The Farmer’s favourite apple tree is over 150 years old, it is also falling down. Word got out that we were learning how to graft trees and Craig and I were recruited to save the old tree, or at least graft some of the branches onto new root stock, so that the Farmer and his family could still enjoy the fruits for generations to come. It also gave us a chance to practice fruit tree grafting for real and pass on some skills.Having obtained some M25 root stock (which in itself is a long story that I wont go into here), we decided to earth up some of the stock to increase the root stock supply for future years and graft with the best single stemmed stock now.
The old apple tree looks a little sad; it can indeed be swayed from side to side with a gentle shove.
As with all old trees new growth was difficult to find. We were looking for last year’s growth that was disease free. With the Forester’s help (he quickly climbed the tree, when I exclaimed that I was finding it difficult to see some nice potential scions from ground level) I was soon holding a handful of twigs and ready to get grafting.
Whip and tongue grafting proved a bit more difficult than in my training sessions, everything was thinner apart from my new groovy grafting knife whose blade is thicker! This meant knife accuracy was imperative. Time will tell whether the grafting has been successful, hopefully the old tree will stay standing until we find out. At least now the Farmer knows how it is done. I must remember to tell the Farmer to take off the plastic graft bandage before mid summer, so that it doesn’t strangle the new growth…The Farmer expertly planted the grafted trees in a sheltered spot and offered us a tour of the farm. With lambing well under way we couldn’t resist a walk to check on the ewes.
Jinsy and the Farmer certainly have a beautiful farm with views to match. If you are ever looking for self-catering accommodation on a working farm, theirs would certainly be a great place to stay.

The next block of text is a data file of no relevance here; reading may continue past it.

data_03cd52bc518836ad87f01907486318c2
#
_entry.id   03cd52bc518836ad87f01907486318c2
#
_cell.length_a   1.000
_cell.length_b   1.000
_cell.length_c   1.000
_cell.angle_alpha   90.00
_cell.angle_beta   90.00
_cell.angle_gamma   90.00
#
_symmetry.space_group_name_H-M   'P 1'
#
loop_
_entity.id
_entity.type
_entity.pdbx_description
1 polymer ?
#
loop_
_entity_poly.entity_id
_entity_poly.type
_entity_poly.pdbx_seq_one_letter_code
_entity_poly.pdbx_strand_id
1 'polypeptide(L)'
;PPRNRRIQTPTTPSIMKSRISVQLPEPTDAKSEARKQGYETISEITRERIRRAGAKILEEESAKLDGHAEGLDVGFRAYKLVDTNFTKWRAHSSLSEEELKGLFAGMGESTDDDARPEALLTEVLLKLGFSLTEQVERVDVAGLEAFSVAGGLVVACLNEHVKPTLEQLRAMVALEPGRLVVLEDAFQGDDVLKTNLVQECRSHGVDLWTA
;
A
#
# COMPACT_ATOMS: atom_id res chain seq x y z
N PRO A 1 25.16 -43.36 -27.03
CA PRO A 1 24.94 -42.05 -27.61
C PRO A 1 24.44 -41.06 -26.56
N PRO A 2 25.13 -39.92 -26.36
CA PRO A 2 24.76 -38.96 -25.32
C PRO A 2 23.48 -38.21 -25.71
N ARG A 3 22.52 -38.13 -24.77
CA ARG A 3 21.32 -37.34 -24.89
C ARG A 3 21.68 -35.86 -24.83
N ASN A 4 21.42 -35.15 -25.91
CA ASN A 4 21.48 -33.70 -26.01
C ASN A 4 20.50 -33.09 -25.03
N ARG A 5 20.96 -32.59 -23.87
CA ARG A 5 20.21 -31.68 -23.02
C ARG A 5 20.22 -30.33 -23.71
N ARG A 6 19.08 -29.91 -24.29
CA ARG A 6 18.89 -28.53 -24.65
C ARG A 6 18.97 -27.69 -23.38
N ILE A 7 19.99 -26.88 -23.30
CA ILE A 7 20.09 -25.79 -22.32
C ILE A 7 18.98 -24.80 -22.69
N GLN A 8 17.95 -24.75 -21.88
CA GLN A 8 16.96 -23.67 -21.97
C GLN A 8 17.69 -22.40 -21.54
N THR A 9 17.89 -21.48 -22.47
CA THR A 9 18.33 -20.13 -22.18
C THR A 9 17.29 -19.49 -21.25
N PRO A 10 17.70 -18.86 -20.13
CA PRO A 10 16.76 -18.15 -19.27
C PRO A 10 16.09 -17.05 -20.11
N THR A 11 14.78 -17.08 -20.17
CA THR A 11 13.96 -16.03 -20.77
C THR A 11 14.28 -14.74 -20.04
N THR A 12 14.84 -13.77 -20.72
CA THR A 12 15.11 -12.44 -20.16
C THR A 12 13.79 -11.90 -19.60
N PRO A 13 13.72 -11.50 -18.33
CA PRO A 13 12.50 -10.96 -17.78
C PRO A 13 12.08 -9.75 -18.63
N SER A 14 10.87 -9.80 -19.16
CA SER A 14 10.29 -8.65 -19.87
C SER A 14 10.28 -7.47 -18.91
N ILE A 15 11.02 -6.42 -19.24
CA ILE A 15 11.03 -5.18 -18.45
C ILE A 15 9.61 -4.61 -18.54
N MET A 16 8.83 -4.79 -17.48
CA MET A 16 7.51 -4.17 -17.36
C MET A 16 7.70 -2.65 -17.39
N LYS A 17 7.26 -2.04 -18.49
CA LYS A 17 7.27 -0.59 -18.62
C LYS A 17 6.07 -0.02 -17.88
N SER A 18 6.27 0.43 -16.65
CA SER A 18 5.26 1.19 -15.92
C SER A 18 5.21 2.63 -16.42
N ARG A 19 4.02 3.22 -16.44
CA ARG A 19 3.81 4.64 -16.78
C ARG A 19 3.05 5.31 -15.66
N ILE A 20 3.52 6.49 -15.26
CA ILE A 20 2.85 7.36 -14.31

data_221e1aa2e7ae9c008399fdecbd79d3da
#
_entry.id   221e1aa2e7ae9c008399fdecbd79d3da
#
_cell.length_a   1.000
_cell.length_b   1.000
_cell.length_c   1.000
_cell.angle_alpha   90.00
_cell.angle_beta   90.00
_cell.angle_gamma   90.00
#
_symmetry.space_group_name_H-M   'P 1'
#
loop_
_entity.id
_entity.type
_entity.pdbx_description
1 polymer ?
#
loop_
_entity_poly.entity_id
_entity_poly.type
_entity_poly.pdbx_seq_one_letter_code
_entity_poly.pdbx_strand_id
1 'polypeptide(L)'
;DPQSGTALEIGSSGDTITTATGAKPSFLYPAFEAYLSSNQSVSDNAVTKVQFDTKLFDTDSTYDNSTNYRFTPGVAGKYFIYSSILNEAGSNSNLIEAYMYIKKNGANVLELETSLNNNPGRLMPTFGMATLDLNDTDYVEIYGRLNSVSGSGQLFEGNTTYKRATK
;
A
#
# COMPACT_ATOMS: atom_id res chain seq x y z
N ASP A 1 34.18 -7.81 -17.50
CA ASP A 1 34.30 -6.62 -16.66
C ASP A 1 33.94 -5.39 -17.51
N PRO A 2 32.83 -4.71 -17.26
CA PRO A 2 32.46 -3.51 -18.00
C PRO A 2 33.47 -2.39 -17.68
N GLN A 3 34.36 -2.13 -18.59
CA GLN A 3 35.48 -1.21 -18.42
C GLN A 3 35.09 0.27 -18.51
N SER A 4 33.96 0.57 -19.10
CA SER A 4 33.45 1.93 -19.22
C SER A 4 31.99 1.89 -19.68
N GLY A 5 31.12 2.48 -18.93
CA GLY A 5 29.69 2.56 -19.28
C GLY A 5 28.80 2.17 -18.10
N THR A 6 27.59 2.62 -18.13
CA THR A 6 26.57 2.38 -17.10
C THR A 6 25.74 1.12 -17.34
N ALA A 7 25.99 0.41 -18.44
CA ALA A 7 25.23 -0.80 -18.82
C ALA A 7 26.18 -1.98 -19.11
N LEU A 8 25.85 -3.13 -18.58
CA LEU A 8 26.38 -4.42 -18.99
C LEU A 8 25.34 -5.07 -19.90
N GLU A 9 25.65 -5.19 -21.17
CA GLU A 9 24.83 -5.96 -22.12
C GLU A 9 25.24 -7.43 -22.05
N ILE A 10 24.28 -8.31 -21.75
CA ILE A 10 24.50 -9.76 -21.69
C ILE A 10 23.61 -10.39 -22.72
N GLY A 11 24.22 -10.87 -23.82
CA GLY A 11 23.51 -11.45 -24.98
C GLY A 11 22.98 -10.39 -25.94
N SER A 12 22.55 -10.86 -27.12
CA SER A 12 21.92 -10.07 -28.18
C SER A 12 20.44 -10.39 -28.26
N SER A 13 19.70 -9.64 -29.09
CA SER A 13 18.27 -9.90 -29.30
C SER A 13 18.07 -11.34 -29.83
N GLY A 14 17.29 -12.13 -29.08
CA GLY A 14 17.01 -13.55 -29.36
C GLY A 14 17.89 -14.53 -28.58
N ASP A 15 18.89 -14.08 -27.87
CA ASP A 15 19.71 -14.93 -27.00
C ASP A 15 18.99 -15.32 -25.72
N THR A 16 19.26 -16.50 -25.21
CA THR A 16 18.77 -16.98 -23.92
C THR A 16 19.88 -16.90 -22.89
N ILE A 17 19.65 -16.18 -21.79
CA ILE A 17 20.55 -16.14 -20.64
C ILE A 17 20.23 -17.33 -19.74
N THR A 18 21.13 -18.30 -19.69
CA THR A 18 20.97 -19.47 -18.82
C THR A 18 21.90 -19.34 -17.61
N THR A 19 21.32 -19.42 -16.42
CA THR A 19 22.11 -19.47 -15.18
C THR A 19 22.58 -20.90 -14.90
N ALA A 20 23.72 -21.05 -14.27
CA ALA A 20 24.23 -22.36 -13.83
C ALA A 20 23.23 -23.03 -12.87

Many thanks to you both for a lovely afternoon.
With so much to do here, it’s time we seriously started looking for help. Wwoofer’s are the obvious answer (World Wide Opportunities on Organic Farms). Everyone wins, we get brilliant and enthusiastic helpers in return for providing food and accommodation. We’ve already have five (five!) offers of wwoofing help, but it’s the accommodation bit that’s stumped us. Okay so people could camp in our garden, but it doesn’t seem right not to give someone a proper bed after a proper days work. Our home is really too small for sharing with near strangers for more than a night or so (and we don’t have a spare “proper bed”). Plus from my own experiences of wwoofing, sometimes you really just want your own space to chill in the evening.There is an answer staring us in the face. There is an old caravan that is, well, not entirely rubbish just behind our shade-tunnel. On the plus-sides, it is standing, the floor is mostly sound and now that I have put some polythene over the missing window, almost water tight. On the down-sides it’s just a shell of a caravan with just a few broken cupboards inside, the interior paint is peeling off all over and there is a very damp corner that will need fixing.
But where will I find the time to design the space and fit it, what with all the seeds to sow, plants to plant, track to fix? What I really need is for someone to pimp our wwoofer’s caravan (I’m guessing if you haven’t seen tv programmes like Pimp my Ride, you might be a little confused right now, please read on).
Once I’d thought of it, it seemed like a brilliant idea (of course I could be totally wrong), so I’m going to throw it out there to see what happens.Perhaps you are a permaculture design student looking for a non-land based project, perhaps you are a wwoofer who wants to make the dream of that perfect wwoofing space a reality, perhaps you are into Tiny Houses and are looking for a project for your portfolio.
What could you do with say £250 to turn an old caravan shell into an amazing space that will leave our wwoofers refreshed after a days work and coming back for more?
If this sounds like something that you might be interested in, either on the design side or actually fitting the caravan out, please contact us. We’d love to hear your ideas about what a wwoofer’s space would need/look like. You’ll have to be fast though, with the weather really heading toward Spring, we’d like to have the caravan sorted before the end of May (2012).